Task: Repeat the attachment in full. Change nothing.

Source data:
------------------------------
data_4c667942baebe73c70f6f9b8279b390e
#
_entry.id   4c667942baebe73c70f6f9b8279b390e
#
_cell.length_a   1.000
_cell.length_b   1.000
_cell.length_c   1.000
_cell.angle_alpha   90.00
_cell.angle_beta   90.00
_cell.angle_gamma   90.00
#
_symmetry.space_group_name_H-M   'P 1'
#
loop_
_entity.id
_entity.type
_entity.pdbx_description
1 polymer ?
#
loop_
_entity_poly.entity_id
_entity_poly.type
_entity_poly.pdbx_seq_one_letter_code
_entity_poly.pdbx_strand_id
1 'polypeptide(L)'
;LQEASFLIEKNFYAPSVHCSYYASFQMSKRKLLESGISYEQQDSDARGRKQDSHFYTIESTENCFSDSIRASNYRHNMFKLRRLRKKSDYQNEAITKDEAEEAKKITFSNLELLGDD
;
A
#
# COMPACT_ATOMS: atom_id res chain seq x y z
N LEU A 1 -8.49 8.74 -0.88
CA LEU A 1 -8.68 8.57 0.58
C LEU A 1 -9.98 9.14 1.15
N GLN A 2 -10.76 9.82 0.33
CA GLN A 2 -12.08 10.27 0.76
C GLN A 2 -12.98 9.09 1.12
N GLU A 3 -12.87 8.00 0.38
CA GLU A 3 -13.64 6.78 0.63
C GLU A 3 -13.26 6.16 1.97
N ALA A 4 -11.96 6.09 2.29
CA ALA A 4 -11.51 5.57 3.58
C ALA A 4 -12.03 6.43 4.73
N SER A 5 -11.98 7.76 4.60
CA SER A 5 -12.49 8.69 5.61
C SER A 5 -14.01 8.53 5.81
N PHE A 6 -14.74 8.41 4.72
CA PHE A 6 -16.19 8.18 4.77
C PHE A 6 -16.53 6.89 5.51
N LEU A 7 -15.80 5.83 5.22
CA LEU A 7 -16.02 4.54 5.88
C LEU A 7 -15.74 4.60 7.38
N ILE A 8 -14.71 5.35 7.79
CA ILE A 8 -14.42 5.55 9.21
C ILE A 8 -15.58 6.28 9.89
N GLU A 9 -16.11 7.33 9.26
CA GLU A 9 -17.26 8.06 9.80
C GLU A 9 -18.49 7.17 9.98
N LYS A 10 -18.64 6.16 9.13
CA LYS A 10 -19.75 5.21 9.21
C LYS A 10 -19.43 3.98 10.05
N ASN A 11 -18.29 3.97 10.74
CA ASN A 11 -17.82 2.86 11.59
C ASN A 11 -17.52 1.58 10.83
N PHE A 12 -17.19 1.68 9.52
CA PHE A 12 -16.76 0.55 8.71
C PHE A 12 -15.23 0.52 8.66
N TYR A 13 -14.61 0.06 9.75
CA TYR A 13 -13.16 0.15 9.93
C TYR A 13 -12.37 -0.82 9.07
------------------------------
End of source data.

data_4c667942baebe73c70f6f9b8279b390e
#
_entry.id   4c667942baebe73c70f6f9b8279b390e
#
_cell.length_a   1.000
_cell.length_b   1.000
_cell.length_c   1.000
_cell.angle_alpha   90.00
_cell.angle_beta   90.00
_cell.angle_gamma   90.00
#
_symmetry.space_group_name_H-M   'P 1'
#
loop_
_entity.id
_entity.type
_entity.pdbx_description
1 polymer ?
#
loop_
_entity_poly.entity_id
_entity_poly.type
_entity_poly.pdbx_seq_one_letter_code
_entity_poly.pdbx_strand_id
1 'polypeptide(L)'
;LQEASFLIEKNFYAPSVHCSYYASFQMSKRKLLESGISYEQQDSDARGRKQDSHFYTIESTENCFSDSIRASNYRHNMFKLRRLRKKSDYQNEAITKDEAEEAKKITFSNLELLGDD
;
A
#
# COMPACT_ATOMS: atom_id res chain seq x y z
N LEU A 1 -8.49 8.74 -0.88
CA LEU A 1 -8.68 8.57 0.58
C LEU A 1 -9.98 9.14 1.15
N GLN A 2 -10.76 9.82 0.33
CA GLN A 2 -12.08 10.27 0.76
C GLN A 2 -12.98 9.09 1.12
N GLU A 3 -12.87 8.00 0.38
CA GLU A 3 -13.64 6.78 0.63
C GLU A 3 -13.26 6.16 1.97
N ALA A 4 -11.96 6.09 2.29
CA ALA A 4 -11.51 5.57 3.58
C ALA A 4 -12.03 6.43 4.73
N SER A 5 -11.98 7.76 4.60
CA SER A 5 -12.49 8.69 5.61
C SER A 5 -14.01 8.53 5.81
N PHE A 6 -14.74 8.41 4.72
CA PHE A 6 -16.19 8.18 4.77
C PHE A 6 -16.53 6.89 5.51
N LEU A 7 -15.80 5.83 5.22
CA LEU A 7 -16.02 4.54 5.88
C LEU A 7 -15.74 4.60 7.38
N ILE A 8 -14.71 5.35 7.79
CA ILE A 8 -14.42 5.55 9.21
C ILE A 8 -15.58 6.28 9.89
N GLU A 9 -16.11 7.33 9.26
CA GLU A 9 -17.26 8.06 9.80
C GLU A 9 -18.49 7.17 9.98
N LYS A 10 -18.64 6.16 9.13
CA LYS A 10 -19.75 5.21 9.21
C LYS A 10 -19.43 3.98 10.05
N ASN A 11 -18.29 3.97 10.74
CA ASN A 11 -17.82 2.86 11.59
C ASN A 11 -17.52 1.58 10.83
N PHE A 12 -17.19 1.68 9.52
CA PHE A 12 -16.76 0.55 8.71
C PHE A 12 -15.23 0.52 8.66
N TYR A 13 -14.61 0.06 9.75
CA TYR A 13 -13.16 0.15 9.93
C TYR A 13 -12.37 -0.82 9.07